Drawing over-hasty conclusions

Here’s a new RSA animation in which Matthew Taylor, former head of the Institute for Public Policy Research and now chief executive of the RSA, sets out what he wants the Royal Society to do. It’s a great animation and lively talk, and he’s clearly very interested in the politics of well-being, and in what moral and political insights we can draw from new research in psychology and neuroscience. But he may be over-hasty in the policy conclusions that he draws. [youtube]http://www.youtube.com/watch?v=AC7ANGMy0yo[/youtube]

Taylor refers in the talk to “powerful new insights” from neuroscience, anthropology and psychology, particularly the idea, in the work of social and behavioural psychologists like John Bargh and Jonathan Haidt, that we are mainly automatic, irrational creatures, and we need to be aware of the limits of our rationality and free will, in order to become more self-aware and responsible people. (If you read the excellent www.edge.org, you’ll be familiar with a lot of this research.)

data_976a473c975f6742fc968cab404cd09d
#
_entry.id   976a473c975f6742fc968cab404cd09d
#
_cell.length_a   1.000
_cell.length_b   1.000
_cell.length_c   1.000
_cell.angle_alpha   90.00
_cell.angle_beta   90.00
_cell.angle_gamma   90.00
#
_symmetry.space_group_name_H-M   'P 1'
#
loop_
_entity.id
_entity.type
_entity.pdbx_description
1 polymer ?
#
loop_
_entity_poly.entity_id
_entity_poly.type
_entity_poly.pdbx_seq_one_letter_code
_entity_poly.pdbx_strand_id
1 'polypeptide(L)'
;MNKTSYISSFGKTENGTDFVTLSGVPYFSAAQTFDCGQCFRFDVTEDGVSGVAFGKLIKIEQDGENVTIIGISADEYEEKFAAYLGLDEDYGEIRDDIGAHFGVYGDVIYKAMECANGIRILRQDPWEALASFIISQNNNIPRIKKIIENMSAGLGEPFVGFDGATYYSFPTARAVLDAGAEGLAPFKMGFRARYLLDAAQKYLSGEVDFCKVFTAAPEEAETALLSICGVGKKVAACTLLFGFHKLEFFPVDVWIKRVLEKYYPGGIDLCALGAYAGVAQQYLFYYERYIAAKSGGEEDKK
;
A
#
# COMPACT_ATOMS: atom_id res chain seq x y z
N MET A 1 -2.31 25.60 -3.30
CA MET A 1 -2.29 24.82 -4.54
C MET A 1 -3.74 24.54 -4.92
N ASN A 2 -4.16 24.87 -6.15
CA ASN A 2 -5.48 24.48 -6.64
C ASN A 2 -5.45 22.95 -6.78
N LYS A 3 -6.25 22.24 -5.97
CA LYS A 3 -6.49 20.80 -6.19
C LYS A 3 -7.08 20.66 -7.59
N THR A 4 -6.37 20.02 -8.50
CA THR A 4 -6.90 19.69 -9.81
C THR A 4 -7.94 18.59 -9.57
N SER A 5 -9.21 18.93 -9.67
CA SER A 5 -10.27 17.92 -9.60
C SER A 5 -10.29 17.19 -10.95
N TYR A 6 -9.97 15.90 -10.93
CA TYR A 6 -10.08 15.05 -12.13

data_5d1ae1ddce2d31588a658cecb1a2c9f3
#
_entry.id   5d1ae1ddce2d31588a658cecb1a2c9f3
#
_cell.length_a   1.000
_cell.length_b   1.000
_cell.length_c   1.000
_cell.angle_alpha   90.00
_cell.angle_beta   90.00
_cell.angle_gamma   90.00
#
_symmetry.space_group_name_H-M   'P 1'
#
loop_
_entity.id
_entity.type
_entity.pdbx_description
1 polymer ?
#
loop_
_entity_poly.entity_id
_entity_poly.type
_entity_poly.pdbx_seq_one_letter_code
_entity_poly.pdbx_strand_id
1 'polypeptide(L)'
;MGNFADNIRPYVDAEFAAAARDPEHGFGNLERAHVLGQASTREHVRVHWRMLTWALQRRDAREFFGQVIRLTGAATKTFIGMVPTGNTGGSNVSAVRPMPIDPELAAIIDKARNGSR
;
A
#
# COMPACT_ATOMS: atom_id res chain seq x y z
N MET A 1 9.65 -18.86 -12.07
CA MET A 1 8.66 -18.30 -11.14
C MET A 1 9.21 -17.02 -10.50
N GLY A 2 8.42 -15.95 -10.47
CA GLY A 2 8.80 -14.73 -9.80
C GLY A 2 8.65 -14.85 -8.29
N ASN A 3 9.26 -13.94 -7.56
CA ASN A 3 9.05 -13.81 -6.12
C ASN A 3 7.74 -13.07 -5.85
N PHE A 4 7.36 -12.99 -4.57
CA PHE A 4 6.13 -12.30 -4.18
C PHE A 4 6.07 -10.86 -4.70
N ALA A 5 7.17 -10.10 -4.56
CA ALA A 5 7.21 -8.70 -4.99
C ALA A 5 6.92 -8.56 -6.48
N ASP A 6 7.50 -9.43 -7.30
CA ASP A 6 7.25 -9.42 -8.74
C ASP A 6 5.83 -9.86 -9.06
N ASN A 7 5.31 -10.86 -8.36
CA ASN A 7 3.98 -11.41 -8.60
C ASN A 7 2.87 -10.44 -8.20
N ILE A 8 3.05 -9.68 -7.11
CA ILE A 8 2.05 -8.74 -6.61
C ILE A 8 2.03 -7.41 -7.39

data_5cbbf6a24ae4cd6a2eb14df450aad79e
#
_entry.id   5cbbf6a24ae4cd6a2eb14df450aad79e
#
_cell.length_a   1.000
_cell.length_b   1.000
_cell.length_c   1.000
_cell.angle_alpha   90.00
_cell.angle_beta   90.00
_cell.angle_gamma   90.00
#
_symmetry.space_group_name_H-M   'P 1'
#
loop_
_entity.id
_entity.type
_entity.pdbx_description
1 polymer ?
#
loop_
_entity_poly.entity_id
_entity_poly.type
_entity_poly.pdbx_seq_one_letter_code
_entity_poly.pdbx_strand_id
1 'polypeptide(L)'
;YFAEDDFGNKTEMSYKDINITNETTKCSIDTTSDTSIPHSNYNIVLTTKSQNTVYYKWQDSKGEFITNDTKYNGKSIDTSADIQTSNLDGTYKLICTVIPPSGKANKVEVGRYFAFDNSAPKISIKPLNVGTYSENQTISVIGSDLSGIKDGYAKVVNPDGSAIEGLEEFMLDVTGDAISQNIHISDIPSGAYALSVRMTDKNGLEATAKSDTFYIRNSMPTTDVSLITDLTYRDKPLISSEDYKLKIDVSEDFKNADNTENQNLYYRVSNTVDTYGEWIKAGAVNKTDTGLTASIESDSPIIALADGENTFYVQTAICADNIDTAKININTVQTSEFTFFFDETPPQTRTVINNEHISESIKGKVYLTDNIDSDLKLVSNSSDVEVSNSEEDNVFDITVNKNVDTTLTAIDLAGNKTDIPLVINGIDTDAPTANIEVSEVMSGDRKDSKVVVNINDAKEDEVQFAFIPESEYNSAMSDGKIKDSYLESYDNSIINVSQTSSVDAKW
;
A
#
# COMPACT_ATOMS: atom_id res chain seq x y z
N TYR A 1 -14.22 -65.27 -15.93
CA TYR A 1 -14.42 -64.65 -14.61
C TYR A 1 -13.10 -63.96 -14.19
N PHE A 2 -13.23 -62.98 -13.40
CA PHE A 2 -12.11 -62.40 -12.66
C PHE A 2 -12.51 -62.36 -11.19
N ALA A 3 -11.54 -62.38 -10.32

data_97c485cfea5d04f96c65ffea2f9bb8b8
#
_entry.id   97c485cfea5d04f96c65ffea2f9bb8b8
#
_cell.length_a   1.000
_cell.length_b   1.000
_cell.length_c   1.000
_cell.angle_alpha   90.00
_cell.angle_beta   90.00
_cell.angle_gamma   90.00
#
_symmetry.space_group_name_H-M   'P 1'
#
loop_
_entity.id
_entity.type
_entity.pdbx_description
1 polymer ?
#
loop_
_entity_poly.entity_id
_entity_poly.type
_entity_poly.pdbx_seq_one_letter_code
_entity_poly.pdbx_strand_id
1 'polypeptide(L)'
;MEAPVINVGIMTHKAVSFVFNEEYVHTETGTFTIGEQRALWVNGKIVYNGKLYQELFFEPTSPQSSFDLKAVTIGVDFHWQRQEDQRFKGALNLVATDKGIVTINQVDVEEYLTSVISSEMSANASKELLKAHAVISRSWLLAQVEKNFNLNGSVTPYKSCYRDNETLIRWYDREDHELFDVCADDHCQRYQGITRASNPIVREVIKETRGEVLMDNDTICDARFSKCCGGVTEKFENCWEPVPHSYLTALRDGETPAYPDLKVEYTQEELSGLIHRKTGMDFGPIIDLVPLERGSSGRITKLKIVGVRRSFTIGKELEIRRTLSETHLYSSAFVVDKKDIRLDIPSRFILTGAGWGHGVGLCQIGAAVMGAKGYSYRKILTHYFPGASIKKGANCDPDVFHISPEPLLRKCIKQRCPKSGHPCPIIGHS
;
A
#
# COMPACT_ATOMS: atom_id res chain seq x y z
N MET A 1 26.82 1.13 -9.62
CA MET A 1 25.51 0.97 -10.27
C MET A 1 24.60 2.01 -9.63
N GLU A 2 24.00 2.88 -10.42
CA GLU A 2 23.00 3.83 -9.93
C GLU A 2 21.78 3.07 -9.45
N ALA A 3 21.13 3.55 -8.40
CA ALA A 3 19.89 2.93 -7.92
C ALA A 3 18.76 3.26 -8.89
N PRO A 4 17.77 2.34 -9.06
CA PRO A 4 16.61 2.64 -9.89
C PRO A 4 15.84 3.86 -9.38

Taylor argues that this research provides a scientific ‘evidence base’ that takes us beyond individualism, and towards a more social and communitarian model of politics. In this, he is in the same camp as New Left thinkers like Richard Layard and Oliver James, who have tried to use insights from psychology to criticise neo-liberal individualism and justify a more social-communitarian model of society.

The main problem with this ‘natural communitarianism’ is that Taylor and the RSA are moving too rapidly from an ‘is’ to an ‘ought’, when in fact the same scientific research can be used to justify quite different policy approaches.